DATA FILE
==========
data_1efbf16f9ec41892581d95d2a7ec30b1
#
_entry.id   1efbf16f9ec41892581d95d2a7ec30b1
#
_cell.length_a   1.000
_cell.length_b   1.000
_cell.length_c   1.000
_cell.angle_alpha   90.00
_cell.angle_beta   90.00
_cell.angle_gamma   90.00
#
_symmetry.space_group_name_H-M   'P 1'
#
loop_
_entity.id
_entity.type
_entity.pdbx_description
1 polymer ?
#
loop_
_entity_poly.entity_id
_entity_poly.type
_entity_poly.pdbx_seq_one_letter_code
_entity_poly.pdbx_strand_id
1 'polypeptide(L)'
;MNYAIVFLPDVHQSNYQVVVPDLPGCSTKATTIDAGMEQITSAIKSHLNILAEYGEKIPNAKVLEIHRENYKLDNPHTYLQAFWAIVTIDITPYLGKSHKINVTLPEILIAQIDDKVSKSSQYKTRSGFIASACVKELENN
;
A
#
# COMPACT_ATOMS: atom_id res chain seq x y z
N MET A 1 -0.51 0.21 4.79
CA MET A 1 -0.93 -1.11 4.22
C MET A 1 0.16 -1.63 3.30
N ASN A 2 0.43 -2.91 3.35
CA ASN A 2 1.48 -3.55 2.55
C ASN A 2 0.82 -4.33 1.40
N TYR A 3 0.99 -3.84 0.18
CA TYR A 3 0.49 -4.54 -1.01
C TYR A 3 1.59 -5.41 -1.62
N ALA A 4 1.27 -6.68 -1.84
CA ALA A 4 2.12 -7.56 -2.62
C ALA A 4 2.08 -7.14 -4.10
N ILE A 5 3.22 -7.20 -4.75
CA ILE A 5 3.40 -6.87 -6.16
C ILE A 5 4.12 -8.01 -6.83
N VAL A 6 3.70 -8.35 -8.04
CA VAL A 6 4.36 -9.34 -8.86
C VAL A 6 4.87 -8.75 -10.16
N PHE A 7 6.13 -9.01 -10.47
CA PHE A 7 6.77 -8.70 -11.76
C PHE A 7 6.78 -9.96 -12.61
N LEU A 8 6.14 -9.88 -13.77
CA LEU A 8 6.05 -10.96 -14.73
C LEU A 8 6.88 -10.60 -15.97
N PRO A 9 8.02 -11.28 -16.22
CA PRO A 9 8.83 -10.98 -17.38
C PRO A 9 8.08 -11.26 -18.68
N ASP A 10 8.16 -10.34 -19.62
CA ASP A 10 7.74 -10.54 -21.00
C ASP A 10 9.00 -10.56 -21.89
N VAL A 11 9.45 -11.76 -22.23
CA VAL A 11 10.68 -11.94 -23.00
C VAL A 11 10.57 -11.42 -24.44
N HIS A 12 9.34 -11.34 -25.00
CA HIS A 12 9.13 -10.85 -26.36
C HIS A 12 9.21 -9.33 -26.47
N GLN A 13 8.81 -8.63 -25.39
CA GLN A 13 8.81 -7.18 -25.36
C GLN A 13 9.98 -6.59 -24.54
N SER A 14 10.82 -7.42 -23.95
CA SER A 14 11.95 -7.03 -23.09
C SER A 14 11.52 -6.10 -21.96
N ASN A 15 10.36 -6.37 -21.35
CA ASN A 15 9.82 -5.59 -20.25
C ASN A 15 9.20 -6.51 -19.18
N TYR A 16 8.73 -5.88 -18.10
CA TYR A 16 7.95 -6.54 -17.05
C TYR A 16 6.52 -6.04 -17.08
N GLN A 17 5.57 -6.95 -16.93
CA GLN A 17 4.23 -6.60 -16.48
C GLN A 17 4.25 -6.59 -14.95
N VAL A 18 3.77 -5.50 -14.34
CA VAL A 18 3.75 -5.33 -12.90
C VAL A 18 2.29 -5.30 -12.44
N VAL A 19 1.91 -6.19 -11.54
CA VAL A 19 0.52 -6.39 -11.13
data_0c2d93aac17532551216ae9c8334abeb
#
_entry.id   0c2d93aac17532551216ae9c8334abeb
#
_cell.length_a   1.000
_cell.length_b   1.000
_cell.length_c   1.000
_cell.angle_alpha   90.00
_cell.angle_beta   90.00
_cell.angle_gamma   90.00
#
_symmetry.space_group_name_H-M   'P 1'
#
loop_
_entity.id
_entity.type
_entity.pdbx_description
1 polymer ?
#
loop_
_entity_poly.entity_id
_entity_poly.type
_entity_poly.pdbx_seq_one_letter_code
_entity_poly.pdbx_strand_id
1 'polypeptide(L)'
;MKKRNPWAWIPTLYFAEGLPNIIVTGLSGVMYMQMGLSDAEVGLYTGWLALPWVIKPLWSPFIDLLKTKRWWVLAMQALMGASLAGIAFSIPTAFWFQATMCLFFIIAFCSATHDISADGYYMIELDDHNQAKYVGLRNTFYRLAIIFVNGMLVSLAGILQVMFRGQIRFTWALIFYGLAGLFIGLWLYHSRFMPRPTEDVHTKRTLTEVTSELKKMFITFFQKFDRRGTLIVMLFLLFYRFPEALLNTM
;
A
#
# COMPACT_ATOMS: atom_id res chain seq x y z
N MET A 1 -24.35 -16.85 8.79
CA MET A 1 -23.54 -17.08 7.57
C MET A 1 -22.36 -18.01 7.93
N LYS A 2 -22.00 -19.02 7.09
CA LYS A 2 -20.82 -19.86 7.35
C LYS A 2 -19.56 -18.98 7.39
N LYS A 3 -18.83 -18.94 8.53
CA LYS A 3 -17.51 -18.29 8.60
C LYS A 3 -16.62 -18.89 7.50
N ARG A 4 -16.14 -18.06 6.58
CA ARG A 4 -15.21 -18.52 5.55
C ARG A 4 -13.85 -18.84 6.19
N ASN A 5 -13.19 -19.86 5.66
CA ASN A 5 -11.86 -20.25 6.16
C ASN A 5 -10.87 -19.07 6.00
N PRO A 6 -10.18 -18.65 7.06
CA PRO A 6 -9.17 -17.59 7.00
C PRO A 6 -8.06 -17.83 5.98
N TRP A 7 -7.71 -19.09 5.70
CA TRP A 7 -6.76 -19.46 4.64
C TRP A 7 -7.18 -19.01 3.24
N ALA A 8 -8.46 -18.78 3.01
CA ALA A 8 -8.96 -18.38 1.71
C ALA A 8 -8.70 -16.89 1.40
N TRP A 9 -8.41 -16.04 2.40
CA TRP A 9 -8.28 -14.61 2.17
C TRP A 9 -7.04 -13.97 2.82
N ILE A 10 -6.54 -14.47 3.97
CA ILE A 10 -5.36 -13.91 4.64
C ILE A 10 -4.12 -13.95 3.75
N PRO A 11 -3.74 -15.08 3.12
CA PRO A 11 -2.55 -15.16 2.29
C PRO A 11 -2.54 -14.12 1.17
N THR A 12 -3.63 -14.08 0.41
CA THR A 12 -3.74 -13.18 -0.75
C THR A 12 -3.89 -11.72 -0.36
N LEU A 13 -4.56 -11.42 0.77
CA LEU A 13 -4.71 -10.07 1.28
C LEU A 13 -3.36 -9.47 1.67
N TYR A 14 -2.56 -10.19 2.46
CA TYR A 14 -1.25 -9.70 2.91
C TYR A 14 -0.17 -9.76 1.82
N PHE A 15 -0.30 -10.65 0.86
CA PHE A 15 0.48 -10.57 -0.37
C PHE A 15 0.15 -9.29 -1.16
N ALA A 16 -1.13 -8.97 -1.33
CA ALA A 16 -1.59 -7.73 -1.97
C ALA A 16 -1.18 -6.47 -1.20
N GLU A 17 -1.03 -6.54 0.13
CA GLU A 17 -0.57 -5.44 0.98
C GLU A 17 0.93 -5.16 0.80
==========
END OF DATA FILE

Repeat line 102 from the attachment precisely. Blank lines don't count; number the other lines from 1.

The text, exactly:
_entity.type